Mining exploration company announces board changes
Sula Iron & Gold plc, a multi-commodity exploration company focused on Sierra Leone, has announced the appointment of Andrew Dacey as Non-Executive Technical Director.
Additionally, Gareth O’Donovan will step down from the Board in order to focus on his other work commitments.
The appointment of Dacey strengthens the Board as the Company continues to develop its wholly owned 153 sq km Ferensola Project, located in the northern part of the Sula-Kangari Greenstone Belt in Sierra Leone, which is highly prospective for both iron and gold.
Dacey is an experienced geologist and mining analyst with over 18 years’ experience in the mining sector and is a Partner at Momentum Advisors (UK) LLP, a management consultancy focused on the natural resource sectors.
Dacey has worked throughout the world for numerous junior resource companies; in 2002 he discovered the Golden Hills 3.3Moz Au-equivalent project in Mongolia and in 2005 he co-founded Lydian International (TSX:LYD).
He graduated with a degree in Geology from Victoria University, New Zealand and completed a Masters of Economic Geology at CODES, Tasmania, Australia. He is a Fellow of the IOM3, a Registered Professional Geologist and on the committee of the Association of Mining Analysts.
As a Managing Director of mining consultancy company SRK Exploration Services Ltd., which outlined the initial exploration target of 500Mt at 30.4 percent iron in magnetite and 55 percent iron in haematite at Ferensola, O’Donovan will continue to provide technical assistance to the Project and the Company. It is as a result of these commitments to SRK that O’Donovan has to step down from the Board of Sula.
Chief Executive Nick Warrell said: “I am delighted to welcome Andrew to the Board of Sula at what is a very exciting time for the Company.
“Following a gold exploration programme in November 2013 at our flagship Ferensola Project in Sierra Leone, which aimed to prove up the mineralisation potential by targeting the source of placer gold, we are on track to announce these results in Q1 2014 and hope to utilise these to plan future exploration work.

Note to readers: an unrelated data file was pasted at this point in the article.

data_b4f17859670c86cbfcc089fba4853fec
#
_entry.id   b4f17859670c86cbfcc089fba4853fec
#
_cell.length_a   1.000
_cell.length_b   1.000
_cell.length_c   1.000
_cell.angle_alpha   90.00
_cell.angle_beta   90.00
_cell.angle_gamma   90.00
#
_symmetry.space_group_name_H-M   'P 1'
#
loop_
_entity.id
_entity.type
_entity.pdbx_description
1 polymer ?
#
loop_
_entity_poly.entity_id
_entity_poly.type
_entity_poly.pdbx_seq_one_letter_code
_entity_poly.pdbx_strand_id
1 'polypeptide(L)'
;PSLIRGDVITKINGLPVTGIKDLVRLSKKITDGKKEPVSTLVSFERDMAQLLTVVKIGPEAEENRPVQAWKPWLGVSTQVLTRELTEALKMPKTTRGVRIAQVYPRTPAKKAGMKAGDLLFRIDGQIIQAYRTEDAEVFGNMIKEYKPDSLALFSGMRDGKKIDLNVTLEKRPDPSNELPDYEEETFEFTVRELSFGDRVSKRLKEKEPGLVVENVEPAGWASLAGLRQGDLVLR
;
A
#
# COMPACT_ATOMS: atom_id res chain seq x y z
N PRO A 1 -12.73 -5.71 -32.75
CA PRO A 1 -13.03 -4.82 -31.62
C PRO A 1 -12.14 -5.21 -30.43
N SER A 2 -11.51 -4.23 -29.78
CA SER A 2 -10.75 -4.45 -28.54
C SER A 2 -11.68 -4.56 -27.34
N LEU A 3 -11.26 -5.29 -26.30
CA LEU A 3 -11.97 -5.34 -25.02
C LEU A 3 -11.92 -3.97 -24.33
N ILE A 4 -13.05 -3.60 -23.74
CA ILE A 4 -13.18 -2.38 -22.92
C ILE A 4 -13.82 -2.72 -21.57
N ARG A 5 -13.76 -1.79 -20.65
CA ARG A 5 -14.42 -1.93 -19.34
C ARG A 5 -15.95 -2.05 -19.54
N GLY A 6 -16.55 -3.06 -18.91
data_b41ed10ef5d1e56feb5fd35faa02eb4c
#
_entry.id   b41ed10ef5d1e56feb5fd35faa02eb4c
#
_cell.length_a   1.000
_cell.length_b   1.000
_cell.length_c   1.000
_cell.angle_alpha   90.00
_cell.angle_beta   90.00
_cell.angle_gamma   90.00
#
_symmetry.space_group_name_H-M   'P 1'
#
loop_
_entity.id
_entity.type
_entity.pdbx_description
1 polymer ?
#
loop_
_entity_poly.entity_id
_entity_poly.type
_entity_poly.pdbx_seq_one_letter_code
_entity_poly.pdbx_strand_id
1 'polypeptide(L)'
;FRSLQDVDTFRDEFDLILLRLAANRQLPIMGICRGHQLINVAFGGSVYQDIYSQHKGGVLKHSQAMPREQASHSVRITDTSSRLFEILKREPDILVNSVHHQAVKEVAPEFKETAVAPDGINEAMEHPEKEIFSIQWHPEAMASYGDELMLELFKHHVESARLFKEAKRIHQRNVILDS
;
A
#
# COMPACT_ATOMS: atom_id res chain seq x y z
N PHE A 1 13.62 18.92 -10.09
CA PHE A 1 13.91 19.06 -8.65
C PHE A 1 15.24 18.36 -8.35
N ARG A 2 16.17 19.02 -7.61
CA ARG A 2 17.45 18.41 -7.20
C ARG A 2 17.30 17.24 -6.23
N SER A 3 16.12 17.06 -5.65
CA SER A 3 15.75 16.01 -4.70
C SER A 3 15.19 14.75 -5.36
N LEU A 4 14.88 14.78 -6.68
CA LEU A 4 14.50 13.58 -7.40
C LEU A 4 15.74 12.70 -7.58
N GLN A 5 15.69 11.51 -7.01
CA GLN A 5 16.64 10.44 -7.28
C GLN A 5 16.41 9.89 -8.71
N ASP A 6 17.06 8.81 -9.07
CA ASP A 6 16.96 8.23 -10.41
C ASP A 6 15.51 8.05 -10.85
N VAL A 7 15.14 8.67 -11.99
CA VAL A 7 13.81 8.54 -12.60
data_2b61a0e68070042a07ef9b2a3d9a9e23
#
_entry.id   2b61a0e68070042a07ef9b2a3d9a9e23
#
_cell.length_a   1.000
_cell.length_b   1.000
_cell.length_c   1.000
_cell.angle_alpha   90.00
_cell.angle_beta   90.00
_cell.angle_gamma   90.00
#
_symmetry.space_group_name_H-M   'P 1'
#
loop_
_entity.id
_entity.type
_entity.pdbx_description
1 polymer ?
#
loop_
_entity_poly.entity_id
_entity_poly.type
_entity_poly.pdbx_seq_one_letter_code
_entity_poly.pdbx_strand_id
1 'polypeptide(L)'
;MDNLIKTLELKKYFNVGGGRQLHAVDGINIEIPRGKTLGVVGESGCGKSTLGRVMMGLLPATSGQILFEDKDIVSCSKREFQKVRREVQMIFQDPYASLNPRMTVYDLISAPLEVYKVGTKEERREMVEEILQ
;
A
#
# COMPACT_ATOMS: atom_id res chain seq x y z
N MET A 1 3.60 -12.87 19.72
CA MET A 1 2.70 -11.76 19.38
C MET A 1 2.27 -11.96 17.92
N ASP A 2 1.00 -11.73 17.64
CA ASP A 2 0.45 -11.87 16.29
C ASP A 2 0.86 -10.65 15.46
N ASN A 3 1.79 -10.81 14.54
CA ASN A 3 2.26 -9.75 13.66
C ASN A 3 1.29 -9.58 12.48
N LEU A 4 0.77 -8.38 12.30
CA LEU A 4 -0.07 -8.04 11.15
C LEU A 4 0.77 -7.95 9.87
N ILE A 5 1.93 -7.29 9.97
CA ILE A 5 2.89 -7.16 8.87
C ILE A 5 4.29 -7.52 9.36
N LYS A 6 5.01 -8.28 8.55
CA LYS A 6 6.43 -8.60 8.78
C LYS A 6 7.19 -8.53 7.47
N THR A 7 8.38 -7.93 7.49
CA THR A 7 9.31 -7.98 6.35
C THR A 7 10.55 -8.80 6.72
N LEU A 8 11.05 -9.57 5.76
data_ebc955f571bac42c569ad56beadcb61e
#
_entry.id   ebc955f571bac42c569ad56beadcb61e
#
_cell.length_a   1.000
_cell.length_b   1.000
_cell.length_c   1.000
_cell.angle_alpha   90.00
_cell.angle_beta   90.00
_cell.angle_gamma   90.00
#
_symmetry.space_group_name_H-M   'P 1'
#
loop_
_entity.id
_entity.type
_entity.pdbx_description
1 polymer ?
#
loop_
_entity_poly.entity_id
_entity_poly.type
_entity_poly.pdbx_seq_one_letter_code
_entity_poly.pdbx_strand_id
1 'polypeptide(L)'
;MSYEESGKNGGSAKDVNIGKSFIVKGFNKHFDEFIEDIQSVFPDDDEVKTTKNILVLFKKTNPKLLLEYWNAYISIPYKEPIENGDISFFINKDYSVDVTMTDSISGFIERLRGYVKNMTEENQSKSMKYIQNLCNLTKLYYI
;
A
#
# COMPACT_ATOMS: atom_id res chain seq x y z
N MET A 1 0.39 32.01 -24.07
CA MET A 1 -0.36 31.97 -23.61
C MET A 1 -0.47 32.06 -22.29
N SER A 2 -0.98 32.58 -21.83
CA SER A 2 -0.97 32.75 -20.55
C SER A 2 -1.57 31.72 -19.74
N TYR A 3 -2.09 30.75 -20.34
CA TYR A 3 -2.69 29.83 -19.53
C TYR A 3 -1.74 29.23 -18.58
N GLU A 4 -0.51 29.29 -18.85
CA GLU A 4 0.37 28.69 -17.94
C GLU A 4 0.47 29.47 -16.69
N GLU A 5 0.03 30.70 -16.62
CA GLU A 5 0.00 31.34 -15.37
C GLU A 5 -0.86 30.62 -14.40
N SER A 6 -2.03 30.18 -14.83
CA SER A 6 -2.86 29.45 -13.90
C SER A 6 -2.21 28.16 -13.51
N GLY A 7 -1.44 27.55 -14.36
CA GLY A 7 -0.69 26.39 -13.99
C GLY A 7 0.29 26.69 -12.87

“Furthermore, we continue to maintain a dual exploration programme and remain focused on delineating a maiden JORC compliant resource in 2014, targeting iron mineralisation which is proven to extend from African Minerals Limited’s 12.8Btn Tonkolili iron mine.
“With significant activity planned for 2014, I am confident that Andrew’s depth of experience in the gold and iron ore sectors coupled with his understanding at a corporate level will prove invaluable.
“I would also like to thank Gareth for all of his hard work and contribution to the Company. Gareth has proved instrumental in helping us to define the resource potential of the Project, by identifying five target areas for hard rock gold mineralisation in addition to underpinning the consistently high grade iron mineralisation present in our licence area. I wish him well for his future endeavours and look forward to continuing to work with SRK going forward.”
G7 Summit guide: What it is and what leaders hope to achieve
Unless you’ve had your head buried in the sand, you’ll have seen the term ‘G7’ plastered all over the Internet this week. We’re going to give you the skinny on exactly what the G7 is and what its purpose on this planet is ─ and whether it’s a good or a bad collaboration.
Who are the G7?